Academic and related background
- PhD Human Nutrition,Oxford Brookes University, Oxford, UK. 2008-2011
Thesis: Factors affecting the glycaemic response- physical state and particle size
Supervised by Prof C. Jeya. K. Henry
- MSc Applied Human Nutrition (Distinction and best student), Oxford Brookes University, Oxford, UK. 2006-2007
Dissertation- Glycaemic index of commonly consumed rice and rice products in the UK
- BSc (Special) Food Science and Technology (2:1), Wayamba University of Sri Lanka, Sri Lanka. 1999-2004
- I am also a trained chef having undergone formal training at the Sri Lanka Institute of Tourism and Hotel Management (1998-99), and have worked at hotels and restaurants in the UK and Sri Lanka
- Principle Investigator and Research Fellow. Metabolic Health theme, Rowett Institute, University of Aberdeen, UK. 2014-Present
- Research Fellow, Clinical Nutrition Research Centre, Singapore Institute of Clinical Sciences, Singapore. 2011-2014
- Research Assistant, Functional Food Centre, Oxford Brookes University, UK. 2011
Chronic non-communicable diseases (NCDs) are rapidly escalating around the world and are the largest contributors to global mortality and morbidity. It is well recognised that diet forms a cornerstone in the prevention and management of NCDs, and perhaps the most effective, economical and sustainable approach for improving the health of a population. Having trained in both nutrition and food science my research interests lie in the food science-nutrition interface and focuses on the impact of food, its composition, preparation and processing on human nutrition and health. I am particularly interested in looking at how modern foods and diets could be reformulated to optimise their health and nutritional effects in humans.
As a human Nutritionist specialising in intervention studies my work involves the execution of randomised controlled trials for elucidating the health effects of foods in humans. I am particularly interested in the effects of diet on blood glucose and diabetes risk.
My current research focuses on;
- Reformulating processed for improving health:
A recent review showed that processed foods contributed over 70% to purchased dietary energy in the UK, making it the highest in Europe. Trends suggest that processed food consumption is rising, therefore advocacy to reduce their intake is not seen as a sustainable long term strategy for improving diet quality. Rather, a more realistic approach for improving public health is to improve the health properties of processed foods. Our work is looking at how natural products could be used for reformulating processed foods for improving their nutritional, health and physico-chemical properties. Furthermore we are investigating how they could be used to replace synthetic additives in processed foods and for designing 'clean-label' products. Natural products being studied include fruits and vegetables, processing byproducts such as fruit pomace, crop secondary products such as broad bean hull, and underutilised novel foods such as salal berries and honeyberries.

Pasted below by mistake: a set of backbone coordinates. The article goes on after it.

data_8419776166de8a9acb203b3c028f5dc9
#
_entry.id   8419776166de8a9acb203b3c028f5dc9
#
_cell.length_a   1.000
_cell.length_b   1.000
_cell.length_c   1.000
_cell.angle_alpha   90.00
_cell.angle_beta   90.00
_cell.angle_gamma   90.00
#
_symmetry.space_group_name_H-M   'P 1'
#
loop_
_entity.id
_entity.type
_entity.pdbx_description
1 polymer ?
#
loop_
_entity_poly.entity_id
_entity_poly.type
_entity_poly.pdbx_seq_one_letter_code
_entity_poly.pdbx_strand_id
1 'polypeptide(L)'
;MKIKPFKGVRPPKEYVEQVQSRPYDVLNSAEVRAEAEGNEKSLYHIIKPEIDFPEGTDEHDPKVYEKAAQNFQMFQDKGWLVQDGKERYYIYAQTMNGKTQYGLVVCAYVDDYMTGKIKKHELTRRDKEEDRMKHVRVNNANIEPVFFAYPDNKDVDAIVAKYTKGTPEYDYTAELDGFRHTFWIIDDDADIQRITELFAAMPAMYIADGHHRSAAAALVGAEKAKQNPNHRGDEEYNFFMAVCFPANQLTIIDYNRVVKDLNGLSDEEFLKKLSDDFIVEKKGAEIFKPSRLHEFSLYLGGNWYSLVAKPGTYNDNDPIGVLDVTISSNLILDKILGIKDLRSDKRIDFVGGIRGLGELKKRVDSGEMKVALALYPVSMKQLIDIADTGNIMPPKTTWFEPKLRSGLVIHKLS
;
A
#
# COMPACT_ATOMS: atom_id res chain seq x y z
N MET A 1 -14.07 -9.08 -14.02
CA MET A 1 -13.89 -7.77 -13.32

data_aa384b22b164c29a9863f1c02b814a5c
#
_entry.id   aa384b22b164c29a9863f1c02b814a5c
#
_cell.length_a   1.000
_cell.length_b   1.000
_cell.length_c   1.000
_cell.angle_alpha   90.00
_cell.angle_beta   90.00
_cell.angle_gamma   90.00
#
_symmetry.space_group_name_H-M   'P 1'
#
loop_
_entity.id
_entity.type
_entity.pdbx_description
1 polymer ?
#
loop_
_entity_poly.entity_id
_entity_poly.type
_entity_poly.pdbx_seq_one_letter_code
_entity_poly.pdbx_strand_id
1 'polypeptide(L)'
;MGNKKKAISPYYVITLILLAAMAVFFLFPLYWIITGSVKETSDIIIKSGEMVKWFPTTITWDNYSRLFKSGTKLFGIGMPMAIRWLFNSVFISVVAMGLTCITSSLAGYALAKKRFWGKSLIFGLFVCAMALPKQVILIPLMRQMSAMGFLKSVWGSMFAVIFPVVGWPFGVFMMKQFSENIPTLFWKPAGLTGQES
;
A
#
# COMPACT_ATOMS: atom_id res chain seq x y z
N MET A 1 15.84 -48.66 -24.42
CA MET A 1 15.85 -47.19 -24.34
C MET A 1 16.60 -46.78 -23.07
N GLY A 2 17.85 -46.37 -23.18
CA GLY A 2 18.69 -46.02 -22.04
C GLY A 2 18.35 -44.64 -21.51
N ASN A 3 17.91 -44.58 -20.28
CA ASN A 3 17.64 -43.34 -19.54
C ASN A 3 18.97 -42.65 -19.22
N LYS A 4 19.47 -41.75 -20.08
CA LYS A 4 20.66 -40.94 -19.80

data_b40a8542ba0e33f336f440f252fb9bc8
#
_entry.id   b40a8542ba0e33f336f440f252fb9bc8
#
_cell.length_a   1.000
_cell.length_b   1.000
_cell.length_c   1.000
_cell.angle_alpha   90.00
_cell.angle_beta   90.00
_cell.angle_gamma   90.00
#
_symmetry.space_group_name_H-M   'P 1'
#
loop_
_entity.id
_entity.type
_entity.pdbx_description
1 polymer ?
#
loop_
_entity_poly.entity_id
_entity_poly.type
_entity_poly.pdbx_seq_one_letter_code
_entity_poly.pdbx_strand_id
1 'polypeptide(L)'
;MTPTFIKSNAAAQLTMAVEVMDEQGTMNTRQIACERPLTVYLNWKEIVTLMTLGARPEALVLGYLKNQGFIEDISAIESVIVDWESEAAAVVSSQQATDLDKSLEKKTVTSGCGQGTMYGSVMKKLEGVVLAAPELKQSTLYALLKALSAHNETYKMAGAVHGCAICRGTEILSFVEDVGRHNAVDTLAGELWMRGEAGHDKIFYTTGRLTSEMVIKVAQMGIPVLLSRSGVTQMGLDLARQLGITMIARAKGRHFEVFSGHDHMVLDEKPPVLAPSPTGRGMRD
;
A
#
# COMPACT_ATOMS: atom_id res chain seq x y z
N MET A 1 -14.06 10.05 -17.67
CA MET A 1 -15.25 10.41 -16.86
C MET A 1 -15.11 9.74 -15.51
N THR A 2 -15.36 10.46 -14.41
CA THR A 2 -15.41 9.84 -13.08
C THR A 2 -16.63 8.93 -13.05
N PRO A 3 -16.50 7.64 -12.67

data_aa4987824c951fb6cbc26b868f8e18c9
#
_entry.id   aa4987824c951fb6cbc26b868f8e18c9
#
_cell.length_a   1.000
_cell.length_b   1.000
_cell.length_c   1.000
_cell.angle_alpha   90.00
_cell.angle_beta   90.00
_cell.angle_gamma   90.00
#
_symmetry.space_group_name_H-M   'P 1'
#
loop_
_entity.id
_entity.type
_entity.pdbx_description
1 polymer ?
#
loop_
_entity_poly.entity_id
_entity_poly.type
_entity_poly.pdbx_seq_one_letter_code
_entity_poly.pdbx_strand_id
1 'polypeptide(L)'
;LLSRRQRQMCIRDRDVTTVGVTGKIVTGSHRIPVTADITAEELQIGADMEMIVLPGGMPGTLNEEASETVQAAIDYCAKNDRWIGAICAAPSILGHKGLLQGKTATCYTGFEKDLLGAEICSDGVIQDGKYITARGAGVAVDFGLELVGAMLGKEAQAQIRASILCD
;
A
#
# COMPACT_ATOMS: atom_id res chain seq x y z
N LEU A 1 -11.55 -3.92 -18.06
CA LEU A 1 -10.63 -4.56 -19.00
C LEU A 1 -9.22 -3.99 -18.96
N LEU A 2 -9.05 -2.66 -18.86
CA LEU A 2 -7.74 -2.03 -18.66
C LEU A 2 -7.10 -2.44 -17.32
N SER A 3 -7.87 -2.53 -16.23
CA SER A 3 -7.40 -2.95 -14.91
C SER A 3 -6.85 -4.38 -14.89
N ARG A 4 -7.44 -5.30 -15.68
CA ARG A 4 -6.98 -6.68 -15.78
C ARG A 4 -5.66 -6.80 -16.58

- Effect of diet on blood glucose and diabetes risk.
This research looks at two specific aspects;
1. Effect of vegetables on hyperglycaemia and hyperglycaemia induced cardiovascular risk. We are investigating how the co-ingestion of vegetables with carbohydrates impact on blood glucose and blood glucose induced cardiovascular risk pathways. The work is also studying interindividual variations in related metabolic responses and factors contributing to it such as gene expression, environment and metabolic state.
2. Identification of functional foods for diabetes control. This work is looking at natural products that could be used for reducing diabetes risk. Examples include crop byproducts such as broad bean hull, spices such as cinnamon, and food processing byproducts such as raspberry pomace. Our studies include in vitro experiments for investigating mechanistic pathways, and in vivo work for investigating effects in humans. Furthermore this work combines with our reformulation work above to develop novel foods for preventing diabetes and related comorbidities.
James Hutton Institute
Oxford Brookes University
Singapore institute for Clinical Sciences
Interface Food and Drink, Feasibility Grant 10k
- Co-Coordinator MSc Human Nutrition Programme- University of Aberdeen
- Course coordinator for the Clinical Nutrition Specialism- MSc Human Nutrition course (University of Aberdeen)
- Teaching within MSc Human Nutrition programme
- PhD student supervision
- Further Info
- Nutrition Society, Scottish Section- Committee member
- Proceedings of the Nutrition Society- Editorial Board
- Member of the Rowett Human Studies Management committee
- Member Rowett Research Ethics Committee